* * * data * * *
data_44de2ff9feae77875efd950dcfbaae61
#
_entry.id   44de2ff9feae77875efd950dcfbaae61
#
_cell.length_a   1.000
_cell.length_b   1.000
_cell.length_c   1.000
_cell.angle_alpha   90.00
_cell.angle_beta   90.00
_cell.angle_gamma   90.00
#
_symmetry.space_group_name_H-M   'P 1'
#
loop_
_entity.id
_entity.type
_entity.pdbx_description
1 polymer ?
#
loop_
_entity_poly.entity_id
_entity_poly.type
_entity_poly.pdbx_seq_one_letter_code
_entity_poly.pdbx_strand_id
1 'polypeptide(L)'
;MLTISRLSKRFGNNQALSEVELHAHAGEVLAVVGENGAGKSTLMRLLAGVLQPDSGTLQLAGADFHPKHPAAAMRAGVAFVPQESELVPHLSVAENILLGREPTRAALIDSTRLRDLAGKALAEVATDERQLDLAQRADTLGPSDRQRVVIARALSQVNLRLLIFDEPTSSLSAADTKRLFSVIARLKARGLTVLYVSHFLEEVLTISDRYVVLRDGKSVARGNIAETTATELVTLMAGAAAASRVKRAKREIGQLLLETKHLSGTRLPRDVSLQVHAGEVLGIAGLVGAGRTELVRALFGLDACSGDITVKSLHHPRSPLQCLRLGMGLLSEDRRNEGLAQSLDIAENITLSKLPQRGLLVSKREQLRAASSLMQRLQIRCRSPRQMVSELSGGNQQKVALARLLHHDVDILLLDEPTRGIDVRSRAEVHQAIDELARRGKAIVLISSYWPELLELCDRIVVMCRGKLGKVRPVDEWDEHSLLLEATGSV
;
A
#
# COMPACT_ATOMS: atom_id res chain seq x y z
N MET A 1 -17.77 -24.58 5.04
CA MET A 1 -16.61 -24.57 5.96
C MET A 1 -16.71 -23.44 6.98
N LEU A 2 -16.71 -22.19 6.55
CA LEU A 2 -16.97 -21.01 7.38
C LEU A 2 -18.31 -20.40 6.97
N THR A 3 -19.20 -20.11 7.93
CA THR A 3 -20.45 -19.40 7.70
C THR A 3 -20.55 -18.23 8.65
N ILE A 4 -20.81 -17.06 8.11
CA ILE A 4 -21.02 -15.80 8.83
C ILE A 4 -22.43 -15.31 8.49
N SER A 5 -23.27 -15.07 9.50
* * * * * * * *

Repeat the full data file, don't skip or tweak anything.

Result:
data_44de2ff9feae77875efd950dcfbaae61
#
_entry.id   44de2ff9feae77875efd950dcfbaae61
#
_cell.length_a   1.000
_cell.length_b   1.000
_cell.length_c   1.000
_cell.angle_alpha   90.00
_cell.angle_beta   90.00
_cell.angle_gamma   90.00
#
_symmetry.space_group_name_H-M   'P 1'
#
loop_
_entity.id
_entity.type
_entity.pdbx_description
1 polymer ?
#
loop_
_entity_poly.entity_id
_entity_poly.type
_entity_poly.pdbx_seq_one_letter_code
_entity_poly.pdbx_strand_id
1 'polypeptide(L)'
;MLTISRLSKRFGNNQALSEVELHAHAGEVLAVVGENGAGKSTLMRLLAGVLQPDSGTLQLAGADFHPKHPAAAMRAGVAFVPQESELVPHLSVAENILLGREPTRAALIDSTRLRDLAGKALAEVATDERQLDLAQRADTLGPSDRQRVVIARALSQVNLRLLIFDEPTSSLSAADTKRLFSVIARLKARGLTVLYVSHFLEEVLTISDRYVVLRDGKSVARGNIAETTATELVTLMAGAAAASRVKRAKREIGQLLLETKHLSGTRLPRDVSLQVHAGEVLGIAGLVGAGRTELVRALFGLDACSGDITVKSLHHPRSPLQCLRLGMGLLSEDRRNEGLAQSLDIAENITLSKLPQRGLLVSKREQLRAASSLMQRLQIRCRSPRQMVSELSGGNQQKVALARLLHHDVDILLLDEPTRGIDVRSRAEVHQAIDELARRGKAIVLISSYWPELLELCDRIVVMCRGKLGKVRPVDEWDEHSLLLEATGSV
;
A
#
# COMPACT_ATOMS: atom_id res chain seq x y z
N MET A 1 -17.77 -24.58 5.04
CA MET A 1 -16.61 -24.57 5.96
C MET A 1 -16.71 -23.44 6.98
N LEU A 2 -16.71 -22.19 6.55
CA LEU A 2 -16.97 -21.01 7.38
C LEU A 2 -18.31 -20.40 6.97
N THR A 3 -19.20 -20.11 7.93
CA THR A 3 -20.45 -19.40 7.70
C THR A 3 -20.55 -18.23 8.65
N ILE A 4 -20.81 -17.06 8.11
CA ILE A 4 -21.02 -15.80 8.83
C ILE A 4 -22.43 -15.31 8.49
N SER A 5 -23.27 -15.07 9.50